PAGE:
- The Washington Times - Friday, November 21, 2003

NEW SHARON, Maine — After being herded into pens on Bob Neal’s turkey farm, the gobblers start attacking the salad bar like there’s no tomorrow.

Of course, with Thanksgiving drawing near, precious few tomorrows await the 2,200 gobblers on Mr. Neal’s 60-acre spread. But until then, life is good — Mr. Neal’s birds are free-range turkeys, with plenty of room to roam and socialize, unlike their less fortunate peers who spend their short lives crowded in huge barns.

The result, Mr. Neal said, is turkeys that don’t require stress-reducing antibiotics given most birds in their feed.

“They’re in turkey heaven,” he said.

Free-range turkeys are a niche market, making up only a small percentage of the nation’s overall production of nearly 270 million birds, according to the National Turkey Federation, which had no figures on how many of the more than 6,000 U.S. turkey farms are free-range. The birds appeal to shoppers looking for additive-free food or those concerned about humane treatment of animals.

“Some consumers prefer to know that their turkey had the ability to roam free,” said Sherrie Rosenblatt, the federation’s public relations director.

Many advocates of free-range poultry say it tastes better. And Mr. Neal said the diet of premium feed he buys from Canada helps produce a tastier, more tender turkey.

Ms. Rosenblatt, however, said she detects no difference in taste between free-range turkeys and other birds. “It’s all personal preference,” she said.

Regardless of taste, free-range turkeys command a higher price than regular birds sold in supermarkets, especially since many stores offer turkeys for free if customers spend a certain amount of money in the weeks before Thanksgiving. Neal sells his whole turkeys for $2.25 a pound; the stores he supplies charge even more.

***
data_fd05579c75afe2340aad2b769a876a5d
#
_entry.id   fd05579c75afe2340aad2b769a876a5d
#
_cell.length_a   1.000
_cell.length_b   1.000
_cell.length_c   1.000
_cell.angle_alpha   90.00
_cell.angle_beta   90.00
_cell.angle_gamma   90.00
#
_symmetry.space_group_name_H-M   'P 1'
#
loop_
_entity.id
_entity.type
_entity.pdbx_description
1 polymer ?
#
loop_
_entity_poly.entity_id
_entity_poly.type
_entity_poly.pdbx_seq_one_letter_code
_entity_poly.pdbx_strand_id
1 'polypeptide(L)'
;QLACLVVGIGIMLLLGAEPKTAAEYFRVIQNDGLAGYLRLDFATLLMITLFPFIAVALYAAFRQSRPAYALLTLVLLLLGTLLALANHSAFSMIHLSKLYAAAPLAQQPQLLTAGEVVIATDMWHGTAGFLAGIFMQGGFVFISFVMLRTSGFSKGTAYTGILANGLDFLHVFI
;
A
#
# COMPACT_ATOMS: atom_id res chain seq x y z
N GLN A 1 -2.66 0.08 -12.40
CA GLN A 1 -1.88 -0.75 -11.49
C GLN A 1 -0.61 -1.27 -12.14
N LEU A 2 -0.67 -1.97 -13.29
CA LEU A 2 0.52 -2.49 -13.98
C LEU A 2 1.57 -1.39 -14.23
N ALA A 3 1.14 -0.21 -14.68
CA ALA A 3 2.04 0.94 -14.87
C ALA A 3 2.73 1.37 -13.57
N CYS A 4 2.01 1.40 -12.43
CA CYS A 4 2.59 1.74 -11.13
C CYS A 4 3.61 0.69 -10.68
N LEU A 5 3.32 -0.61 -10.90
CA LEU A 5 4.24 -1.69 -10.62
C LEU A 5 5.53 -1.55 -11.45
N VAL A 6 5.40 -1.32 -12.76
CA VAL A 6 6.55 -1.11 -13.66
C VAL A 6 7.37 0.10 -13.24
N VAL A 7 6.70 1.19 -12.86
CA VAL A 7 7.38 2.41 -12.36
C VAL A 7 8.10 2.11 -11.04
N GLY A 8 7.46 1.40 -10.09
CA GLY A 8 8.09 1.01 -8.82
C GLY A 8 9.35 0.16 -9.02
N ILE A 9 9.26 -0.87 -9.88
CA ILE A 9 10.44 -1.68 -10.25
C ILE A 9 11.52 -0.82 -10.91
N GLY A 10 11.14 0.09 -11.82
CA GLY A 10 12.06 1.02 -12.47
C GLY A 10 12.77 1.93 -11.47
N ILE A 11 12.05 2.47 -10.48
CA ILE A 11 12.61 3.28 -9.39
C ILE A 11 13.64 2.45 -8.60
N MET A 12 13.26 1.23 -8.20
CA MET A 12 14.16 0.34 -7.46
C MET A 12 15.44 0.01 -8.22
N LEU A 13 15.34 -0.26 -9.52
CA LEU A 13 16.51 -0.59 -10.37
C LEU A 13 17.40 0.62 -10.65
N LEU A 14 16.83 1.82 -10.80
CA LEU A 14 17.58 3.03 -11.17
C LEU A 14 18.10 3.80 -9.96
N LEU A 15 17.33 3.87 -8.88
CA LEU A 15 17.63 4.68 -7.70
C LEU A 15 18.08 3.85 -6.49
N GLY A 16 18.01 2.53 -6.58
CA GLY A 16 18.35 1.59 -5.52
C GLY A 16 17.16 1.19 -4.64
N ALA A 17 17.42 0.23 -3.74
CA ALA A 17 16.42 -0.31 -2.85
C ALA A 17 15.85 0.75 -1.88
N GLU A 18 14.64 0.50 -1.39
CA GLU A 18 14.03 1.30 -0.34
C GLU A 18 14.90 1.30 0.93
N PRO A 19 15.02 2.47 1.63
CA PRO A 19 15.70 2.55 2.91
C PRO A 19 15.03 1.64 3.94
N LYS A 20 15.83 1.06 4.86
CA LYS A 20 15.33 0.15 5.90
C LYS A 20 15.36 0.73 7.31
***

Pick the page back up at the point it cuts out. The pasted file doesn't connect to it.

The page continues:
But he manages to find takers for his birds.

“I’m going to charge you at least three times what the Shop ‘n’ Save charges you, and I’m going to sell out and they’re not,” he said.

Mr. Neal sells a good share of his production through health food stores, noting that their customers are less likely to gasp at the birds’ price tags.

“For some people there is sticker shock,” said Lois Porta of Lois’ Natural Marketplace in Scarborough, where Mr. Neal’s turkeys go for $2.89 a pound. “But honestly, if they try it once, they taste the value in it and they do come back. We sell out; there’s more demand than we can supply.”

Mr. Neal, who raised five flocks this year, gets his birds from West Virginia. They arrive by air in Bangor the day after they hatch, and they spend their first three to eight weeks in the brooder house until they grow enough feathers to provide insulation. At the outset, when the turkeys have virtually no body mass, propane heaters warm the building to 99 degrees.

It takes at least 17 weeks for hens and 19 weeks for toms to reach slaughter weight. Mr. Neal’s biggest expense, accounting for roughly half the overall cost, is feed. He relies on a mill in Quebec that delivers a corn and soybean mixture that also contains alfalfa, wheat and barley and is certified to be free of genetic engineering.

The recent rise in the value of the Canadian dollar raised the cost of Mr. Neal’s feed by more than 20 percent, which led to his first price increase in three years.

The birds are constant visitors to the farm’s 23 feeders, and Mr. Neal explains that turkeys eat 10 percent of their body weight each day. “They say a turkey that doesn’t eat for an hour is the equivalent of a human who doesn’t eat for 24 hours,” he said.

Turkeys have a reputation for stupidity, and Mr. Neal allows that much of the intelligence had been bred out of them as the industry aimed for ever-larger birds. He also suggests that a reason they may seem dumb is their farsightedness, which makes it hard for them to see and react to anything up close.

“There are no Nobel Prize winners here,” he said. “But they know what they have to know: Where’s the food, where’s the water, where’s the shelter, who’s a he, who’s a she.”

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